For artists who are looking to work on large, time-consuming pieces in peace and quiet, opt for the compressor with the large tank. These tanks are typically two or more liters, have zero pulsation and will turn off when you reach max pressure, even if the airbrush is still in use. The large tank also has the added benefit of reducing the amount of moisture that the airbrush is outputting.

Do I Need Pressure Gauge and Regulator on My Compressor?

For novices, having a pressure gauge on your compressor is a necessity. While expert artists can judge the amount of pressure just by the variations in color coming out of the airbrush, novices won't have the skills necessary to judge pressure accurately by sight. Not only are you able to tell exactly how much pressure you're using with a gauge but it also helps to let you know that your compressor is working properly. If you're just starting out, every compressor you buy, including a portable airbrush compressor, should have a pressure gauge or else you won't be painting to the best of your ability.

The regulator is also self-explanatory; in short, a regulator helps regulate the amount of pressure sent to the airbrush. For jobs that require a precise level of adjustment, controlling the amount of pressure will ensure you're using just the right amount. Small air regulators also available for installation directly on airbrush inlet.

What is the best compressor type for an airbrush?

There used to be a lot of diaphragm compressors on the market since they are more affordable and can give higher output, but they had one major downside - high air pulsation. That's probably the number one reason we don't see them much around anymore. The most popular option right now is electric piston type oilless air compressor. They provide sufficient air output for most airbrushes on the market and good quality models become great workhorses for their user with zero maintenance and compact size. When paired with an air tank, piston type air compressors have zero pulsation and predictable air pressure with built-in air regulator. Our top selling model from this category are Sparmax TC-620X and NO-NAME Cool Tooty.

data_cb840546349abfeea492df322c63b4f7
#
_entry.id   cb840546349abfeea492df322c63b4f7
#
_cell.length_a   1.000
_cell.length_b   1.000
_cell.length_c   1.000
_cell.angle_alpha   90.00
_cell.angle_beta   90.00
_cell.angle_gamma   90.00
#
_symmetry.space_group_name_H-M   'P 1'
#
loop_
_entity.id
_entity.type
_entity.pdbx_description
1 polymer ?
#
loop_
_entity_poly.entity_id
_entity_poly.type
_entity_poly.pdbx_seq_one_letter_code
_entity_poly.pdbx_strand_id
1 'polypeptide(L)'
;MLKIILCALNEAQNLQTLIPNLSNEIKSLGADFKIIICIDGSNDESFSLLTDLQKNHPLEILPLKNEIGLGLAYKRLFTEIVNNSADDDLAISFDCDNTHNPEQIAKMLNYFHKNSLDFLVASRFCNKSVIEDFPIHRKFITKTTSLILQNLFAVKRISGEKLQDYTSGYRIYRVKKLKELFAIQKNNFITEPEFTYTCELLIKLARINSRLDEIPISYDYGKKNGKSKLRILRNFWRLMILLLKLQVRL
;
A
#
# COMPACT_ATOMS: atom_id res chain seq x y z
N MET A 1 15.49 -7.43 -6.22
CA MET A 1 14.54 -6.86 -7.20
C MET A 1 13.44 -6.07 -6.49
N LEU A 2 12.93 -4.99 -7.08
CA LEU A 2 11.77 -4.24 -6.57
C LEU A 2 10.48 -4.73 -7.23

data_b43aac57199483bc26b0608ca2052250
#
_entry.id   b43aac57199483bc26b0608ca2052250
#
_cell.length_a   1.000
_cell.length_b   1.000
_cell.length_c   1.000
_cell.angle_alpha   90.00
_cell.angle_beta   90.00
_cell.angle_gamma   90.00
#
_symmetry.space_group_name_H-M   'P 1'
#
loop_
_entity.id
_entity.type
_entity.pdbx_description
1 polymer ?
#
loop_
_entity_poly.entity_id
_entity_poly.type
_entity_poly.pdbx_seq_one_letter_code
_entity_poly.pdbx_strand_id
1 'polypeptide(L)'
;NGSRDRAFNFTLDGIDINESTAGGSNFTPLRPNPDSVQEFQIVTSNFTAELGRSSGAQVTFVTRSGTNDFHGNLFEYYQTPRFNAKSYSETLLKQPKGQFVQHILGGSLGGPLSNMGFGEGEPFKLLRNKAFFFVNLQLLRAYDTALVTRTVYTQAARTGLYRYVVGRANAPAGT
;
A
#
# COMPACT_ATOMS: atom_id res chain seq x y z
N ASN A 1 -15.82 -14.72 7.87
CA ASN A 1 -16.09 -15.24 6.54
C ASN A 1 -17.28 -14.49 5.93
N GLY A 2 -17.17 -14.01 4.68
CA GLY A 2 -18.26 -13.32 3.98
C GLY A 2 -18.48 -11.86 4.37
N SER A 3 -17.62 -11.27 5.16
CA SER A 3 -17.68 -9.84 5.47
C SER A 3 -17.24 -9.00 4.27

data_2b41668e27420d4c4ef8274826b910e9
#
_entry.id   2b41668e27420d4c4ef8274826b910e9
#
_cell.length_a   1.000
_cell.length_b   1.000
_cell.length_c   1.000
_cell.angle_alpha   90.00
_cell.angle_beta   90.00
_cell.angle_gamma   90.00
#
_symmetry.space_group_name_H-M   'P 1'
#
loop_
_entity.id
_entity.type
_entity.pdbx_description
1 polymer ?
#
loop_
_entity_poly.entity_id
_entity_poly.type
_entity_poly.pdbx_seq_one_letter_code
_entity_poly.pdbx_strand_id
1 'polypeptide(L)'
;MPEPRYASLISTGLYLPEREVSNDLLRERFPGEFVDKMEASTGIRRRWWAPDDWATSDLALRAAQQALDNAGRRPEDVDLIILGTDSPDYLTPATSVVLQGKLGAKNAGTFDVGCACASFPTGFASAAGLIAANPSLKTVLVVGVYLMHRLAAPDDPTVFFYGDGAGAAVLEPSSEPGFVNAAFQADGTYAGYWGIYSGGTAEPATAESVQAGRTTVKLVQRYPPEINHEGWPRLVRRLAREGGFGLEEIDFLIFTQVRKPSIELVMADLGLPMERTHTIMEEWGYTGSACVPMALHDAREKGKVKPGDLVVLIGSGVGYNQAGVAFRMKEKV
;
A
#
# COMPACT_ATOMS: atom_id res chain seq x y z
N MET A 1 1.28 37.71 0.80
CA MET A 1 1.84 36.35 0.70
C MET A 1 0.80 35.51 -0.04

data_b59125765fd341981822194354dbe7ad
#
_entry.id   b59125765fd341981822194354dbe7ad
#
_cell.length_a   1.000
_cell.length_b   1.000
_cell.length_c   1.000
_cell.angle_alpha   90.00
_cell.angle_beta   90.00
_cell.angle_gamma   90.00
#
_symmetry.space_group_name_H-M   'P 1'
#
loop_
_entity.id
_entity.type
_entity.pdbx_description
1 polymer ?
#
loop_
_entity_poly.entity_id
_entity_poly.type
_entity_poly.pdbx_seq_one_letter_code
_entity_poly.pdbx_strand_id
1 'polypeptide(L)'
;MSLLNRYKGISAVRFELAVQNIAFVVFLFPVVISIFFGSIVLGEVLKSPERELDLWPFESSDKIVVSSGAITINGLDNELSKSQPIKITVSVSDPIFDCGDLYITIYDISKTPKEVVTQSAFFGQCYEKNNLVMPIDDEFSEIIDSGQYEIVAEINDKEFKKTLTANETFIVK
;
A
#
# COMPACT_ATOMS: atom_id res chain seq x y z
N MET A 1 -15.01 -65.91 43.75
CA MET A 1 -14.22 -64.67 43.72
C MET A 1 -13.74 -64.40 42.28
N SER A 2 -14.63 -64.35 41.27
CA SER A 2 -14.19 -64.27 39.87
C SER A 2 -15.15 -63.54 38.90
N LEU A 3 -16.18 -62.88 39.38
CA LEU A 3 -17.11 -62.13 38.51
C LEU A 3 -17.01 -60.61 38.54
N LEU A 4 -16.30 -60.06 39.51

How long can air compressor run continuously?

That's an excellent question. Most of the cheap models are getting hot quickly while in operating and cause constant brakes in the painting process. This is something to find either in the description or ask seller/community if it's not stated there. Cordless models often get hot in hands if a lot of loads put on them. This type of machines cools themselves with the air they run through and supply to the airbrush.

Bigger and more powerful models sometimes have cooling fans built into the electric motor body and it helps with cooling. Our newest upgrade of NO-NAME Tooty compressors had a major improvement in cooling with additional fan right on top of the cylinder's radiator.

Can I use any airbrush with any air compressor?

Most common airbrush on the market is gravity feed with 0.3 or 0.2 mm nozzle. These can be used with almost any air compressor model. Smaller air brushes for detail with nozzles smaller than 0.2mm consume even less air so it's easy to find an air source for them. You might need a more powerful unit if you use siphon feed airbrush or nozzle size 0.5mm or larger. Bigger nozzle = more hunger for air in most cases. Siphon feed means that airbrush uses air pressure to create vacuum and pull the paint up from the bottom cup/bottle. Combination of suction feed and large nozzle = lot of air consumption. Keep it in mind and feel free to reach out to SprayGuner's Customer Support - we're always happy to help you make the right choice! 

May 22, 2016 SprayGunner